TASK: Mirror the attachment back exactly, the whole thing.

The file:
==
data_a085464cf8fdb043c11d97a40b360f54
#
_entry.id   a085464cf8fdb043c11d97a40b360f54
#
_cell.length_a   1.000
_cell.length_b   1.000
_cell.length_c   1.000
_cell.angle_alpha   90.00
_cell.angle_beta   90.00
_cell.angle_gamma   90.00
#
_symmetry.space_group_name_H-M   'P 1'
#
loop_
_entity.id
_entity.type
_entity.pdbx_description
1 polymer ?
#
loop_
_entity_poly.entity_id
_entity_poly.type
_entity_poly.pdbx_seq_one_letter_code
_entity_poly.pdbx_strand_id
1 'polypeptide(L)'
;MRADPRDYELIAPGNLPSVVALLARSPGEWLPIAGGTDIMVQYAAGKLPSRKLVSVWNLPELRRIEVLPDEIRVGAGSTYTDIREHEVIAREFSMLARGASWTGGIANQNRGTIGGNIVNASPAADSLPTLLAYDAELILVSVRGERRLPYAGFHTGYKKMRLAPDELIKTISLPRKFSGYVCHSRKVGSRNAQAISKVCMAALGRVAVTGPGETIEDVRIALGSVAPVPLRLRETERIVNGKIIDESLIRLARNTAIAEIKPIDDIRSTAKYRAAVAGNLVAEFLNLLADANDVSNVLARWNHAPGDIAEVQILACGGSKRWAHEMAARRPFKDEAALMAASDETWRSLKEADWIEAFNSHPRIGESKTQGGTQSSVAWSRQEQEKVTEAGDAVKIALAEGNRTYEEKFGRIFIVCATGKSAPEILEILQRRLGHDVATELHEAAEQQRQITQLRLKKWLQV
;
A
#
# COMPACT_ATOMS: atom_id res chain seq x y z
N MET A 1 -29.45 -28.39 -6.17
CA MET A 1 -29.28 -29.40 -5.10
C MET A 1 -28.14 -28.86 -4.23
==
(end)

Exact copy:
data_a085464cf8fdb043c11d97a40b360f54
#
_entry.id   a085464cf8fdb043c11d97a40b360f54
#
_cell.length_a   1.000
_cell.length_b   1.000
_cell.length_c   1.000
_cell.angle_alpha   90.00
_cell.angle_beta   90.00
_cell.angle_gamma   90.00
#
_symmetry.space_group_name_H-M   'P 1'
#
loop_
_entity.id
_entity.type
_entity.pdbx_description
1 polymer ?
#
loop_
_entity_poly.entity_id
_entity_poly.type
_entity_poly.pdbx_seq_one_letter_code
_entity_poly.pdbx_strand_id
1 'polypeptide(L)'
;MRADPRDYELIAPGNLPSVVALLARSPGEWLPIAGGTDIMVQYAAGKLPSRKLVSVWNLPELRRIEVLPDEIRVGAGSTYTDIREHEVIAREFSMLARGASWTGGIANQNRGTIGGNIVNASPAADSLPTLLAYDAELILVSVRGERRLPYAGFHTGYKKMRLAPDELIKTISLPRKFSGYVCHSRKVGSRNAQAISKVCMAALGRVAVTGPGETIEDVRIALGSVAPVPLRLRETERIVNGKIIDESLIRLARNTAIAEIKPIDDIRSTAKYRAAVAGNLVAEFLNLLADANDVSNVLARWNHAPGDIAEVQILACGGSKRWAHEMAARRPFKDEAALMAASDETWRSLKEADWIEAFNSHPRIGESKTQGGTQSSVAWSRQEQEKVTEAGDAVKIALAEGNRTYEEKFGRIFIVCATGKSAPEILEILQRRLGHDVATELHEAAEQQRQITQLRLKKWLQV
;
A
#
# COMPACT_ATOMS: atom_id res chain seq x y z
N MET A 1 -29.45 -28.39 -6.17
CA MET A 1 -29.28 -29.40 -5.10
C MET A 1 -28.14 -28.86 -4.23